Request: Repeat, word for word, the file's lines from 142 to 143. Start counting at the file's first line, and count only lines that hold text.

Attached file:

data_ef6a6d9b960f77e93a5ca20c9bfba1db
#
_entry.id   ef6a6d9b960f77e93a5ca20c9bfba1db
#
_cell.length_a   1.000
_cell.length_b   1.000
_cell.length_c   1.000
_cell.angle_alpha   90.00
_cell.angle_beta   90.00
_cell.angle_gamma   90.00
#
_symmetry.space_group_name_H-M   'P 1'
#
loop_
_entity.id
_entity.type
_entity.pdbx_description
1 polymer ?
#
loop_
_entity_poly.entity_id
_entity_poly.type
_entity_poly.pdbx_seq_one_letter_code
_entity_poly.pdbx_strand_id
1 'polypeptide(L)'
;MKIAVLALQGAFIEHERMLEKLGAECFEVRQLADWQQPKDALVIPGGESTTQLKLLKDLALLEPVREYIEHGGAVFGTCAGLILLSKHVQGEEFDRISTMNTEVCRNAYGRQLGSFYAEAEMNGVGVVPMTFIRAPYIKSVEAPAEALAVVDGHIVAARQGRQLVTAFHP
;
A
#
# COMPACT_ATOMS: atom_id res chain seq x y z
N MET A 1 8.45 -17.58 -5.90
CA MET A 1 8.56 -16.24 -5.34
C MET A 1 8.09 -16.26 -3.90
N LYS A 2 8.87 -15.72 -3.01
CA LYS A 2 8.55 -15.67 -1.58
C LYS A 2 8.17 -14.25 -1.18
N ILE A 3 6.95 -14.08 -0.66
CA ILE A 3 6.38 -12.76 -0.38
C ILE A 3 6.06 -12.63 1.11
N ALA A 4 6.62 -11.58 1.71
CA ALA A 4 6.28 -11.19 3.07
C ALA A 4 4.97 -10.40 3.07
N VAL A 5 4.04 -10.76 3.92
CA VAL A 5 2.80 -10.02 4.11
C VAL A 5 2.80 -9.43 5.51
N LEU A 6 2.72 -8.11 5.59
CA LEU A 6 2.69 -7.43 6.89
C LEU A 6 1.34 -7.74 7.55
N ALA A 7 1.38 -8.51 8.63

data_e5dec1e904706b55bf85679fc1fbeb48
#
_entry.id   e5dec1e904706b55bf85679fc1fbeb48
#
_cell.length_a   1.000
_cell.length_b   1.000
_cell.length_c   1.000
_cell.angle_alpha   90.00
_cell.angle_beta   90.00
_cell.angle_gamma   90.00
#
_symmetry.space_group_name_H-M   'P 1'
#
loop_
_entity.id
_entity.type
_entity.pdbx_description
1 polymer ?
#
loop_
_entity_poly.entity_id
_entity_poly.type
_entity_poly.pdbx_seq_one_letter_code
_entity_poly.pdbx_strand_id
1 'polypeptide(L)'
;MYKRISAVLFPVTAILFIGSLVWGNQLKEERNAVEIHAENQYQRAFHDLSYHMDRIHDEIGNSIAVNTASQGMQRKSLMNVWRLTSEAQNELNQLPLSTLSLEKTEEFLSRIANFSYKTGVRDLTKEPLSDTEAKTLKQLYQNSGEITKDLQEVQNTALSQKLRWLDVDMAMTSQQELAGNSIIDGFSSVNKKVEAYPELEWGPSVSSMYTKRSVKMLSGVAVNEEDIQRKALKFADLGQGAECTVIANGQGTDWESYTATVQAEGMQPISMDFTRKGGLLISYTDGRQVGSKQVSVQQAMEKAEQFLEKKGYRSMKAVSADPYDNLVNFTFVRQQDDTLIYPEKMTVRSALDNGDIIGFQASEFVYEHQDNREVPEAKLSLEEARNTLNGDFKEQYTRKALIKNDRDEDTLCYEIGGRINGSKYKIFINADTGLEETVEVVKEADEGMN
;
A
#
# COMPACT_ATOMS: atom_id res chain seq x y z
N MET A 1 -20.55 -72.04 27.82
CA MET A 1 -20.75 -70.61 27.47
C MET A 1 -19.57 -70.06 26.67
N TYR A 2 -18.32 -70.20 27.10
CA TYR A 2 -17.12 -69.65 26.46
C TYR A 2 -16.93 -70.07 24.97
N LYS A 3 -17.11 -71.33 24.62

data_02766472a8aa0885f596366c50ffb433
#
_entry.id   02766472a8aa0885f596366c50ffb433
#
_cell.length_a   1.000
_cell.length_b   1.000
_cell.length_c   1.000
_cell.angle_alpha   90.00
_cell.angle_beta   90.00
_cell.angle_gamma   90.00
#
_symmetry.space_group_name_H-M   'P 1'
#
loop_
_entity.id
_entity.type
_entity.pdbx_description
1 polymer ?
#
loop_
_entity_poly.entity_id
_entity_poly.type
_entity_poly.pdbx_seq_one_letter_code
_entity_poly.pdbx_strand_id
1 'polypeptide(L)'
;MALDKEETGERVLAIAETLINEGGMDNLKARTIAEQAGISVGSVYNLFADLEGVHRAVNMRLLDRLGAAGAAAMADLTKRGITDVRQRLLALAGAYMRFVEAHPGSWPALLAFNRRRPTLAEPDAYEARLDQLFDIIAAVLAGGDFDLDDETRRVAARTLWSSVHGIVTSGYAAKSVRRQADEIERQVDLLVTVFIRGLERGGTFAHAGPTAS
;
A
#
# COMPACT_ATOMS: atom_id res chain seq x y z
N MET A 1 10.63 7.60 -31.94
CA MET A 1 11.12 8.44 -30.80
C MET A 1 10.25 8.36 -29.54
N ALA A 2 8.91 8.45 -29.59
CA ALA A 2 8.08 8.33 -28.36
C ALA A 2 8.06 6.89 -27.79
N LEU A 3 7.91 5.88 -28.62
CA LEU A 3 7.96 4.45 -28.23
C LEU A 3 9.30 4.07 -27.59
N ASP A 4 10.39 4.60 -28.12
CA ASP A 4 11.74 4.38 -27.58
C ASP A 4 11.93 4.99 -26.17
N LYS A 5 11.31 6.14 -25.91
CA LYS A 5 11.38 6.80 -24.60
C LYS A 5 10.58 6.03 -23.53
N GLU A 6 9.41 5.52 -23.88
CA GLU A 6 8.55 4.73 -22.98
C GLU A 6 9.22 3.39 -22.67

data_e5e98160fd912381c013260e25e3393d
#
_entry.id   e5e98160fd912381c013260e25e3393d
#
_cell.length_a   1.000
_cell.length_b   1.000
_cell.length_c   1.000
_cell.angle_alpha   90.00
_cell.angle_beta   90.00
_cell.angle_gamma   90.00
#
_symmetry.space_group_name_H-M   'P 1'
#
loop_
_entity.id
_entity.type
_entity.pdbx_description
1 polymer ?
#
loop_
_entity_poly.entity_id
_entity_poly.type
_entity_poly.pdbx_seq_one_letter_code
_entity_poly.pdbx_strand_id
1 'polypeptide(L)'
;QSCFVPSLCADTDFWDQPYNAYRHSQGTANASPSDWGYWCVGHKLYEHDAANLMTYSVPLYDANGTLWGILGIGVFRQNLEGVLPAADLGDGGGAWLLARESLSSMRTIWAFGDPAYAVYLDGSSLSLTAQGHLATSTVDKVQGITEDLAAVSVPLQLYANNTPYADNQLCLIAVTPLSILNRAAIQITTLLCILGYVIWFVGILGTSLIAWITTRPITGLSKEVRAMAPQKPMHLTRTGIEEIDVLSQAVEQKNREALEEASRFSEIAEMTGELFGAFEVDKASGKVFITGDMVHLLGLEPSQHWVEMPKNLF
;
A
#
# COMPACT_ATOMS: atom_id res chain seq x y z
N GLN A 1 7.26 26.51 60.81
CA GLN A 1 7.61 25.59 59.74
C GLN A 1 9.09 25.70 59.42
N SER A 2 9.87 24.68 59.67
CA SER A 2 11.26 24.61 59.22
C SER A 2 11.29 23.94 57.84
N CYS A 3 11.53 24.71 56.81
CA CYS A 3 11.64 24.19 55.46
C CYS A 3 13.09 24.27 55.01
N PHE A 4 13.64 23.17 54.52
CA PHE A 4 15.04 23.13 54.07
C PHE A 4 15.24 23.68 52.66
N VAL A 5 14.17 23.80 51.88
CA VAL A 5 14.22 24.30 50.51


_cell.angle_alpha   90.00
_cell.angle_beta   90.00